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**How To

Winter training

Looking outside, the November weather is not very appealing. It seems like an age since the last race season, and the next one isn’t even on the horizon yet. But in training terms the clock is already ticking. Never mind how many shopping days are left before Christmas, it is only six months until the racing starts again and that means the training preparation must start now.

A sports writer once commented that if there are two equal boxers in a ring, you should put your money on the one who has done the most miles [running] in their training. This principle holds true for mountain biking. Those who start their training programmes early will repeatedly outstrip riders of equal ability who have started their training late. It happens time and time again.

It is no coincidence that the World Cup riders are consistently in top form for each race. Through careful manipulation of their training they are able to get in peak condition for specific dates and times. They do this by carefully adhering to a tailored training plan. In order to get the most out of your training, you also need a plan, which typically comprises splitting your time up into aliquots, each one devoted to a specific aspect of fitness. Arranging your training like this is called periodisation, and the benefits are threefold:

1. Focus: you concentrate on just one or two areas of your fitness at any one time. You know what you’re doing and when to do it,

2.Variation: because you change your focus every few months you don’t become bored and de-motivated,

3.Synergism: you tie all of the components back together and benefit from their combined effect.

There are four phases to periodisation namely:

  1. Foundation Phase
  2. Peak Preparation Phase
  3. Peak Phase
  4. Recovery Phase.

In this article I shall concentrate our efforts on the foundation phase which will take us up to January 2000. The programme I have outlined is generic and will need tailoring by you or your coach in order to fine tune it to your specific needs.


The first thing to do is to decide what you want to achieve. This goal is a personal target, but make sure it is also specific, challenging, attainable, and measurable.

The next step is to assess your own fitness levels and see where the shortfalls are. Assessing your fitness can be a tricky not to mention expensive affair. The most accurate way is to perform a battery of laboratory tests, but this usually only the preserve of the pros and their training budgets.

A more practical way is to assess last seasons racing. Think back to races and make a mental note of where you lost places or got overtaken. Is there a pattern? Is it always on the hills or the flats? Do you get a sinking feeling in your stomach when you approach a climb? Do you start spouting excuses when your riding buddies ask if you want to join them on an endurance ride? If so, then these will no doubt be your weak areas. A good rule of thumb is that if you don’t like doing a certain aspect of riding then you can bet that it is one of your weak areas. Better still get somebody else to assess your performance, they may give you an objective view and uncover an aspect you hadn’t even thought about. Make sure to write all of this information down in a training diary.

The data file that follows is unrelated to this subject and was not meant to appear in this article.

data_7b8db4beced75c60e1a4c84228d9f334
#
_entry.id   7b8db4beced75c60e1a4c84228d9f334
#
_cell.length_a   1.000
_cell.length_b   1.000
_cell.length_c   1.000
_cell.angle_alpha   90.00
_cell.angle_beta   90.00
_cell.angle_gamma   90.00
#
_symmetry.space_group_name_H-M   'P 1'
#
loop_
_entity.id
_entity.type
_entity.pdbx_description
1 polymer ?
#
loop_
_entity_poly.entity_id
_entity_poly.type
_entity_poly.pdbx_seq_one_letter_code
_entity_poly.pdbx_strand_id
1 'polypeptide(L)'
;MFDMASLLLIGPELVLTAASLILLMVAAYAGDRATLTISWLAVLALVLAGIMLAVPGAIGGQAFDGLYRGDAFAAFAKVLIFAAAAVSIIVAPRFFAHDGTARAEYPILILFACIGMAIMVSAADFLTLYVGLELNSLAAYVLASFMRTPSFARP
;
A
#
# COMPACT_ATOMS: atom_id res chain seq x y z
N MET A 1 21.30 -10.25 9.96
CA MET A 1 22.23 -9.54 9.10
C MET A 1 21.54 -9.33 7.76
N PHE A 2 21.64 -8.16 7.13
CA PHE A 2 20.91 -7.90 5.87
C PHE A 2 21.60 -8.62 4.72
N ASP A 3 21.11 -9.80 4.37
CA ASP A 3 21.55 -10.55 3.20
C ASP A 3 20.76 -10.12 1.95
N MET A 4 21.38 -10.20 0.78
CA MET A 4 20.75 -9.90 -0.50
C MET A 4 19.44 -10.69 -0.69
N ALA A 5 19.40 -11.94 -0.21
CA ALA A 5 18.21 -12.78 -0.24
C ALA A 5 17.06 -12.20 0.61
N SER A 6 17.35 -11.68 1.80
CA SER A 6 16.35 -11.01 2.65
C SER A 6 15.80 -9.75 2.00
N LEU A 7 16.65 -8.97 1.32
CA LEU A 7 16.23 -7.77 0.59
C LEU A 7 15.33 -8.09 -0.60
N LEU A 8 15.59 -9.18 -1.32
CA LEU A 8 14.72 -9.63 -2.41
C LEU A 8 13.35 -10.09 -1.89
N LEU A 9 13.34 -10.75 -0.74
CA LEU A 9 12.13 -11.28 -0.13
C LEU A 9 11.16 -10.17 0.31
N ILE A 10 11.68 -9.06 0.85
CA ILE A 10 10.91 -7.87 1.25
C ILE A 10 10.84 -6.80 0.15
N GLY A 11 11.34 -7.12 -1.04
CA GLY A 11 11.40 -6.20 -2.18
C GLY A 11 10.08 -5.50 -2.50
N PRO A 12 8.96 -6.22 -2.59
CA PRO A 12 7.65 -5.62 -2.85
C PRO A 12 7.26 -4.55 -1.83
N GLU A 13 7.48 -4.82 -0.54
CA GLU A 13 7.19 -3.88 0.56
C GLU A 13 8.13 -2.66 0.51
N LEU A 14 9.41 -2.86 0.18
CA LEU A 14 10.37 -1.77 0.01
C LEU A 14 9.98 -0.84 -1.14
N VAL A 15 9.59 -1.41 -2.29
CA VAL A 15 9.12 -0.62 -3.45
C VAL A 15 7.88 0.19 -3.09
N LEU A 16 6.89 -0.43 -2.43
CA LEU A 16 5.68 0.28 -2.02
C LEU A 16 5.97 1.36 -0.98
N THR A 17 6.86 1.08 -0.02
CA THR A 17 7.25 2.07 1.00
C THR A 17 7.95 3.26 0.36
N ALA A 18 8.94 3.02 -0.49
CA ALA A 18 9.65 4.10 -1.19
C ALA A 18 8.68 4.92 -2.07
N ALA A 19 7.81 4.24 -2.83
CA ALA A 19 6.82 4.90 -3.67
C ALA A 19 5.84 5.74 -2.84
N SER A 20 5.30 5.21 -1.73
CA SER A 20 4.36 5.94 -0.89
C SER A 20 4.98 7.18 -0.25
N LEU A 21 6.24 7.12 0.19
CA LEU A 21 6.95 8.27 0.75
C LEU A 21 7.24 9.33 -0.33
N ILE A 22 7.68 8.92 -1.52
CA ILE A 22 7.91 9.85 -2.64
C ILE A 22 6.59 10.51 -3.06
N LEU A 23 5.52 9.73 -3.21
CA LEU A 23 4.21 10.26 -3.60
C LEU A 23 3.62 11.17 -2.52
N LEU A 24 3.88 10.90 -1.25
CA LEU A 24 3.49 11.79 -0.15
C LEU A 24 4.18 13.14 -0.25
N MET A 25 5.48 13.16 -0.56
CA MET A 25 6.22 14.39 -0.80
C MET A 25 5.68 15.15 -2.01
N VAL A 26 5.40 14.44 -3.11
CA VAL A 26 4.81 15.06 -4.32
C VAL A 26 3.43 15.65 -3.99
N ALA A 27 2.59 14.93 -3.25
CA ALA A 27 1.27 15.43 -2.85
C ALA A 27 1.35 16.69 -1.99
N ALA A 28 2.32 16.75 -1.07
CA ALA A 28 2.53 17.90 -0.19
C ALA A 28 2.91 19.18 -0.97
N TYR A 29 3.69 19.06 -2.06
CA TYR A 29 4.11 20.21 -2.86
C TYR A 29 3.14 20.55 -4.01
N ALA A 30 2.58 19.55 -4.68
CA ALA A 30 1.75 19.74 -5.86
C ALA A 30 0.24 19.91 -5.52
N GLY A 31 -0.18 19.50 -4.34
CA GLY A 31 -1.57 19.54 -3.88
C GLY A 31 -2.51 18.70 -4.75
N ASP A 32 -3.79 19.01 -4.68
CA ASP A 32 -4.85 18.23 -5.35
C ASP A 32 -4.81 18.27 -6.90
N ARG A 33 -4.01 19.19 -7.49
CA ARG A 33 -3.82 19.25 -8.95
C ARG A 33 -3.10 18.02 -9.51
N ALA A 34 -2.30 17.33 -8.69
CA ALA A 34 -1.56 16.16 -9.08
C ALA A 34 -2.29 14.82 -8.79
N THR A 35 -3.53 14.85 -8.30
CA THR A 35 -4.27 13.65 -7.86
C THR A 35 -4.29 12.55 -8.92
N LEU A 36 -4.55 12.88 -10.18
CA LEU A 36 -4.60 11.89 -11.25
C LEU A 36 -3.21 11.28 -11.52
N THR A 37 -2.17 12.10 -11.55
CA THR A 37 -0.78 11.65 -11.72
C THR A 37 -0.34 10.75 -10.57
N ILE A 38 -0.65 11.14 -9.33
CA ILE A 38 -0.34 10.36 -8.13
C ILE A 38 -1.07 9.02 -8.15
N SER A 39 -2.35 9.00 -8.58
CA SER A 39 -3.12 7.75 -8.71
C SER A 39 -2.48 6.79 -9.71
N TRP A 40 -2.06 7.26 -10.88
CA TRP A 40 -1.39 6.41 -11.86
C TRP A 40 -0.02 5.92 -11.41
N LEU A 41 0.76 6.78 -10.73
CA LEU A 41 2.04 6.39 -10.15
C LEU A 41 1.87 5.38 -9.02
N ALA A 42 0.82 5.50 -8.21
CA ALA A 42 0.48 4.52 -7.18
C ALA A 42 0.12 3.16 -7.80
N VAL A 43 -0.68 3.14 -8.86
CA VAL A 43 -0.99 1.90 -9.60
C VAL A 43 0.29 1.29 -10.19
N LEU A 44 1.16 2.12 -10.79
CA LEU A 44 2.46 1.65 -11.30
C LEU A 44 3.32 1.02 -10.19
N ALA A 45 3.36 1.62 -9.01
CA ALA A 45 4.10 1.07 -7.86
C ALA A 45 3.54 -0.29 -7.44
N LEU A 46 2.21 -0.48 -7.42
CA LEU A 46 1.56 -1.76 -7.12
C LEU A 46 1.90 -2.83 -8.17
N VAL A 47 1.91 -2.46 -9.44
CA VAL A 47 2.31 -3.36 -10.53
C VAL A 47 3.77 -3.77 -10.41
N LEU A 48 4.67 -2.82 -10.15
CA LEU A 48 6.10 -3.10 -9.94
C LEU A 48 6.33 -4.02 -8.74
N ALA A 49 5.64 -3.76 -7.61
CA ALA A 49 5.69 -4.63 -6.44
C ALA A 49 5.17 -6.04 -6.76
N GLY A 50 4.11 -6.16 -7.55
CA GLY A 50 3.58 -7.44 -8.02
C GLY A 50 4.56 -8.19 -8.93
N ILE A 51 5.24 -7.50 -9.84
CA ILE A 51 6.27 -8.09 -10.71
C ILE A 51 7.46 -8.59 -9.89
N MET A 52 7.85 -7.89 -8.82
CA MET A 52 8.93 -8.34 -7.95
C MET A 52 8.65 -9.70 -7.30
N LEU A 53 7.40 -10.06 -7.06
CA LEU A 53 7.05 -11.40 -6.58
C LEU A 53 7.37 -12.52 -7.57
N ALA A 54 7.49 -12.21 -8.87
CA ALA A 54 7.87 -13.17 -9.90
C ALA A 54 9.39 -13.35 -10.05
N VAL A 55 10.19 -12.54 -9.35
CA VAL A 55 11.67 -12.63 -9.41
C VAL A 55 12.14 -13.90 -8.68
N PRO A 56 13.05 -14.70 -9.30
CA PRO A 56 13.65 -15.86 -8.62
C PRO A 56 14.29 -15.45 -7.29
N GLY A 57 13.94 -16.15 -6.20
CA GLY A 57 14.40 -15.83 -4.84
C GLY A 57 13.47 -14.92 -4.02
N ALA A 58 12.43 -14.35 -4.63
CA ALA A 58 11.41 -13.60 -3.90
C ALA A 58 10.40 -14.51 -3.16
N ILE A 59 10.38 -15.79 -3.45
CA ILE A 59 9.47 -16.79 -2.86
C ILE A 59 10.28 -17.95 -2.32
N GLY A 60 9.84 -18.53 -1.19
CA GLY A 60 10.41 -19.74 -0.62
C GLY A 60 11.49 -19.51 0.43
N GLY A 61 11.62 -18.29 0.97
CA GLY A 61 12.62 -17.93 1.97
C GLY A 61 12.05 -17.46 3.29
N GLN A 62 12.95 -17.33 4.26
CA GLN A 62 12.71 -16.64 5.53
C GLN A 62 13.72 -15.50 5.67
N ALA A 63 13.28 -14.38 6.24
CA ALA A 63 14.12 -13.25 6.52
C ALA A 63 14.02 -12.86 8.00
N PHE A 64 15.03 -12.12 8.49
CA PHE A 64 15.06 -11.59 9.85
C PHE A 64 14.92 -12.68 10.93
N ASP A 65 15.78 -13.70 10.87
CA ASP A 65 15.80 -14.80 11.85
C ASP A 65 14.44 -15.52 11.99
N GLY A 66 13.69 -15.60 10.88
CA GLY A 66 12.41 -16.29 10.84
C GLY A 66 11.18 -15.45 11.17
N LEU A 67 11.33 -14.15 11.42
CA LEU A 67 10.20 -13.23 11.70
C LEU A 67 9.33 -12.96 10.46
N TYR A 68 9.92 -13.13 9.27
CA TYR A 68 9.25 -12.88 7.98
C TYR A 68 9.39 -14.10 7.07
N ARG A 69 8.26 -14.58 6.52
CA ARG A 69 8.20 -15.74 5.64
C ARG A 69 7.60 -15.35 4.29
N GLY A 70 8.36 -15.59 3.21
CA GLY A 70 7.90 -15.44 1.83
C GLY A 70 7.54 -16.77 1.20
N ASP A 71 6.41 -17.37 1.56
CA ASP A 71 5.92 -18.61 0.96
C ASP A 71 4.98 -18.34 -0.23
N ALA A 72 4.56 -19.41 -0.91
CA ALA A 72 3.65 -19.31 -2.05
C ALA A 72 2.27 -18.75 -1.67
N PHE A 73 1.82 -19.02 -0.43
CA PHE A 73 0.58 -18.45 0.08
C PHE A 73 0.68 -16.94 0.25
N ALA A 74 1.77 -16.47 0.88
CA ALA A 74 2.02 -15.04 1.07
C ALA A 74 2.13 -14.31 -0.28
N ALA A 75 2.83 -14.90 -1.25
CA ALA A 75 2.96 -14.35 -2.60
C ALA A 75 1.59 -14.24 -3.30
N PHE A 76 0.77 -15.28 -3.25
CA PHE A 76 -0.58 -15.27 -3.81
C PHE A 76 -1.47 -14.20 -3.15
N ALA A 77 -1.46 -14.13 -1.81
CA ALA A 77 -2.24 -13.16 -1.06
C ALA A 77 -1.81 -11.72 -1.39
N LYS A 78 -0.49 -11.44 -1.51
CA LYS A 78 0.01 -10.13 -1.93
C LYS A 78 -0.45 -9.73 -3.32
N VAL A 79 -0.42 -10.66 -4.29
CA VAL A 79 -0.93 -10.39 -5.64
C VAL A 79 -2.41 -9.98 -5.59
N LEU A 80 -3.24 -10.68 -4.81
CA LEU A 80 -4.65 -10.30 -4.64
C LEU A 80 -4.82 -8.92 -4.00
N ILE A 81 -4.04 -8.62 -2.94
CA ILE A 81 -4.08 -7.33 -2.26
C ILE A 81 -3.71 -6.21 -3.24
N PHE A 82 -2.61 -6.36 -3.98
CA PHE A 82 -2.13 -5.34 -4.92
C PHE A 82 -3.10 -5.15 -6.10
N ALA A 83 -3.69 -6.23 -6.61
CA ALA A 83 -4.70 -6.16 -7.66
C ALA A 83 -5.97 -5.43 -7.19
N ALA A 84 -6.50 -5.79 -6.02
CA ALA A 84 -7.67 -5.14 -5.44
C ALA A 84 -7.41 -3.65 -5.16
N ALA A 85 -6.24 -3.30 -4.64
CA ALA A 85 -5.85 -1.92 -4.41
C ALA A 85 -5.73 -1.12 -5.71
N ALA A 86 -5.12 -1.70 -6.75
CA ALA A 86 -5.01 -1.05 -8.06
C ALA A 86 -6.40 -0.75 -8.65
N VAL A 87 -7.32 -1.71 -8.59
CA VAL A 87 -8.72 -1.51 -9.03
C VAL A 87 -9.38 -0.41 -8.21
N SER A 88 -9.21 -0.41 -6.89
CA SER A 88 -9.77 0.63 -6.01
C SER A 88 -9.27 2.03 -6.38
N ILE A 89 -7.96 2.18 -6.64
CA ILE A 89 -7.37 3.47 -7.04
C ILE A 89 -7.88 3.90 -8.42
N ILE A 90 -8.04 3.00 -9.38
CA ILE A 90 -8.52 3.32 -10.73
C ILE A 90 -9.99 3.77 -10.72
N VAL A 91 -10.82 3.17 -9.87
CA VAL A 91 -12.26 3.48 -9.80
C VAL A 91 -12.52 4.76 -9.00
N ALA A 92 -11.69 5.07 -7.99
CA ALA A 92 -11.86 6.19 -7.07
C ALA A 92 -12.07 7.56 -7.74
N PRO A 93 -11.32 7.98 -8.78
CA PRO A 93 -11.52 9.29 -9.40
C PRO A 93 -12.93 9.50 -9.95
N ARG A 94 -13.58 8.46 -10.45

You now need to go out and perform some simple tests which can be used to monitor your progress. Such tests may include:

  • Timing yourself on your regular endurance ride
  • Timing yourself over a short distance (50 – 100m)
  • Timing yourself for 6 repeats on a short climb
  • Timing yourself on an extended climb
  • Recording the weights that you can lift down the

As the programme progresses you can repeat these tests to see if you are improving, and just as important – if you’re not.


With all that planning and testing done it is now time to get out on the bike and train. During this phase we shall concentrate on achieving a sound endurance base which will pay dividends later on. Your training can be viewed as a pyramid, with the foundation phase being the base. The broader the base of the pyramid, the higher the peak it can support. The same is true of training; you will achieve a higher peak condition in the summer if you pay your training dues in the foundation phase.

The majority of your training will be in the form of extensive endurance rides punctuated with some anaerobic (intense) work. An example is as follows:

MON Rest (stretching)
TUES 2hrs low
intensity endurance (65-75%max HR)
WED Weight
training (1hour) high reps (20+)
THUS 1 hr high
intensity endurance (75-85% max HR)
FRI Rest (stretching)
SAT 2hrs low
intensity endurance (65-75% max HR) with 10 short sprints
SUN 2hrs low
intensity endurance (65-75% max HR) plus cumulative 1 hr high intensity endurance
(75-80% max HR)

HR = heart rate. (Use 220 – age for maximum HR if you don’t know it)

Of course this programme will not suit everyone’s needs and may not fit into your schedule. Don’t worry, it is not written in stone, you are free to alter it to suit your requirements – just don’t perform to similar workouts on consecutive days.

So, if you want to do well next season your training should start now. Otherwise you’ll be playing catch-up with your workouts and worse still you’ll be playing catch-up during the races.

John Metcalfe is a mountainbike physiologist, regular mtb magazine contributor and avid racer. In order to pay the bills he is also a Sports Science Lecturer. So hassle him if you don’t agree with the 220 minus age thing!


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